Professor Higson’s speech addressed the puzzle relating to private equity performance. This speech was a follow up to his introduction in Issue 2 of Private Equity Findings to the article “The Point of No Return” which attempted to demystify whether private equity offers the outperformance necessary to compensate investors for illiquidity and risk. You can find a copy of the presentation and other research mentioned in this blog in our research library.
The issue of performance has become a question not only for investors but for broader society. While society is interested in whether private equity investors make businesses more valuable, in other words the gross returns to private equity, investors are interested in the net returns and how much of the return general partners (GPs) capture.
Chris Higson firstly summarised the various academic studies on the topic which looked at returns from buyouts from 1980 through to the early 2000s. Steve Kaplan, University of Chicago Booth School of Business and Antoinette Schoar, MIT Sloan School of Management obtained a large sample of US buyout funds using a Venture Economics database and assessed that average returns net of fees are roughly equal to the S&P 500. Ludovic Phalippou, University of Amsterdam and Oliver Gottschalg, HEC Paris, used a sample of global buyout funds, again obtained through Venture Economics. Their research showed returns are 3% below the S&P 500 and 6% below when adjusted for risk. Alexander Ljungqvist and Matthew Richardson, both from the NYU Stern School of Business, obtained timed cash flow data from a single limited partner (LP) and calculated returns to be an excess of 5 – 8% over the S&P 500.
Professor Higson pointed to the wide variation in performance between buyout funds, specifically noting that, based on BVCA figures, half of funds pay no carry and 10% of funds actually lose 50% of their capital. However, the top performers consistently do well and evidence suggests there is some persistence in top performing funds.
The measurement of private equity performance is difficult because there is no active market, unlike the market for quoted corporate acquisitions for which data is easily available. Furthermore, considering the way buyout funds are structured, it can take 10 years or more to wait for funds to exit their portfolio investments and pay out cash. To take the academic research mentioned above as examples, Ljungqvist and Richardson used data from a single LP, raising the question of selection bias where the other studies used data from Venture Economics which includes data on unrealised investments. Also, what is the appropriate benchmark? Chris Higson pointed to the S&P 500 as the default comparator but adjustments are required for illiquidity and leverage risk inherent in the private equity asset class.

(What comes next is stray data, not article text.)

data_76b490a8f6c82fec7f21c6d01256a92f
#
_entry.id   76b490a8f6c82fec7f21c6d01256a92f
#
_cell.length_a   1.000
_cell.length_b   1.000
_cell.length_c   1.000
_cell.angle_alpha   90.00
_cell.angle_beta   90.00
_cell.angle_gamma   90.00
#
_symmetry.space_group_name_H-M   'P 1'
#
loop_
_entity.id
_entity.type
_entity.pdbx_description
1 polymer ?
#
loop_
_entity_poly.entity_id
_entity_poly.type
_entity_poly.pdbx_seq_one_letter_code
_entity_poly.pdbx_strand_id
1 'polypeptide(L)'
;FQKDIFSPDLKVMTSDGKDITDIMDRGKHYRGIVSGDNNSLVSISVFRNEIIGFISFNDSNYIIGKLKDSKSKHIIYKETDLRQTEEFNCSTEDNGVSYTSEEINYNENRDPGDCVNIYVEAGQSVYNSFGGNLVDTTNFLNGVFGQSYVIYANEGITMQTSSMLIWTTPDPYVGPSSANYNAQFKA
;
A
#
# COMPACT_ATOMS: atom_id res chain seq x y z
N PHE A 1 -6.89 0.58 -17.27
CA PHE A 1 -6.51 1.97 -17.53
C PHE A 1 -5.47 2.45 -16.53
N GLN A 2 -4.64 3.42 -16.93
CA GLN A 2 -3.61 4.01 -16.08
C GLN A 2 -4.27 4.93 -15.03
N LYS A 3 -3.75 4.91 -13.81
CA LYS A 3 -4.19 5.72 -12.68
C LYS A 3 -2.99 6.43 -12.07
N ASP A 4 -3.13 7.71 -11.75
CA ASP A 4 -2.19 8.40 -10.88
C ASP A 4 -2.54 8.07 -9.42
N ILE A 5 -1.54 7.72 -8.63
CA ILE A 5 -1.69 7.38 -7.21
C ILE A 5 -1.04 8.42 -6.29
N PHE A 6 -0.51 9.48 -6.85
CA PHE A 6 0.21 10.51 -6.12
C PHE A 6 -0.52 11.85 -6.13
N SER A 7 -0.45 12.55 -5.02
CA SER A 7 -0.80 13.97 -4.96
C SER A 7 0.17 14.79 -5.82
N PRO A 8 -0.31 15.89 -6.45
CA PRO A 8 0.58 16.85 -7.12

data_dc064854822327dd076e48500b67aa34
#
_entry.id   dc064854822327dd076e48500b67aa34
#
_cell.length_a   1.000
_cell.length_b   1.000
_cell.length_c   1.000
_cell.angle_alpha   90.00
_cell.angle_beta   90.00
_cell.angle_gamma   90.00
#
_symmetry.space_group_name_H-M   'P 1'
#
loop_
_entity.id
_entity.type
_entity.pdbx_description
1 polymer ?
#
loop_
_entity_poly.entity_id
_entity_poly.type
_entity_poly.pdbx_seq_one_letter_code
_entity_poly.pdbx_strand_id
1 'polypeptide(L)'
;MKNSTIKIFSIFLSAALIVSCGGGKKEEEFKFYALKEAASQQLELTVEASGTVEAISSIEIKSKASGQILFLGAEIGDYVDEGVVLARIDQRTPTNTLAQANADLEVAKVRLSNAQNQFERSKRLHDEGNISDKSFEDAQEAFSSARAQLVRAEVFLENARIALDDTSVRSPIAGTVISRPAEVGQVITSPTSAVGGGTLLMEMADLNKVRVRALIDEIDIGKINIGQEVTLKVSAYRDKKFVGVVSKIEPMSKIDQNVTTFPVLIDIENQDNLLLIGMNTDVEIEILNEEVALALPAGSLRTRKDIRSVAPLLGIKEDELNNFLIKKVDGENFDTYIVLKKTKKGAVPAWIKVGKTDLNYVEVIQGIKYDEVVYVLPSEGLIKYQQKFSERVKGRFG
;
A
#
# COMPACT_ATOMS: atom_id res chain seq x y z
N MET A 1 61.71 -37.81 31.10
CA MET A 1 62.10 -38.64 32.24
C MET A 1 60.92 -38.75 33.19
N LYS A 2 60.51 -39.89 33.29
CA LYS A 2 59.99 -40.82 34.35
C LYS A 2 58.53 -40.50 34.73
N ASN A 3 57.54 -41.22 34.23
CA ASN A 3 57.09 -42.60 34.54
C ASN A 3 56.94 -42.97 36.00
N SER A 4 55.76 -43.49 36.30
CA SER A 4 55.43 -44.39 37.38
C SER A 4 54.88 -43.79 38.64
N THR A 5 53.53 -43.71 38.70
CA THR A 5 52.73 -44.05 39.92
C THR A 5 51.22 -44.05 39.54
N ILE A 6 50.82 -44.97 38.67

So what is the research telling us? Chris Higson commented that despite the difficulties in performance measurement, the results are not inconclusive. Though we have to see research on private equity performance as work in progress, the evidence so far suggests an economy where private equity generates gross returns in excess of the market return but adjusted for fees, limited partners get at best a market return. GPs take most of the pie.
This begs the question – why do LPs continue to invest in the asset class when average returns are at best at market? If the top quartile funds consistently outperform then the remainder must be underperforming. The obvious answer is to invest only in the top quartile funds. However, this club is not easy to join. Chris Higson commented that the answer to this question continues to be a puzzle.
Professor Higson pointed to the 2 and 20 performance model and if GPs capture most of the economic rents through this model, the focus should be on performance attribution – what value the GP actually adds. Chris mentioned a recent study by Eli Talmor, London Business School, Florin Vasvari, London Business School and Oliver Gottschalg on this very topic. This research was able to access fund level cash flow data, net of fees for a single LP and attempted to quantify the outperformance of these funds compared with a public market equivalent (ie an ‘alpha’). In the sample analysed, buyout funds’ alpha was 4.47%. Leverage was the single highest contributor to returns, adding 7.71% to the return of the average buyout fund. LPs will look for their GPs to generate the highest possible alpha for them to justify their fees.
Looking to the future, Professor Higson believes there are two main drivers for PE continuing to maintain sustainable competitive advantage – better governance and possession of a powerful cluster of human capital with great intellectual capacity and strong networks. LPs will become more discriminating in respect of in which funds to invest and also will become more demanding. The industry will become smaller with the strong GPs surviving and thriving and the poor GPs falling away.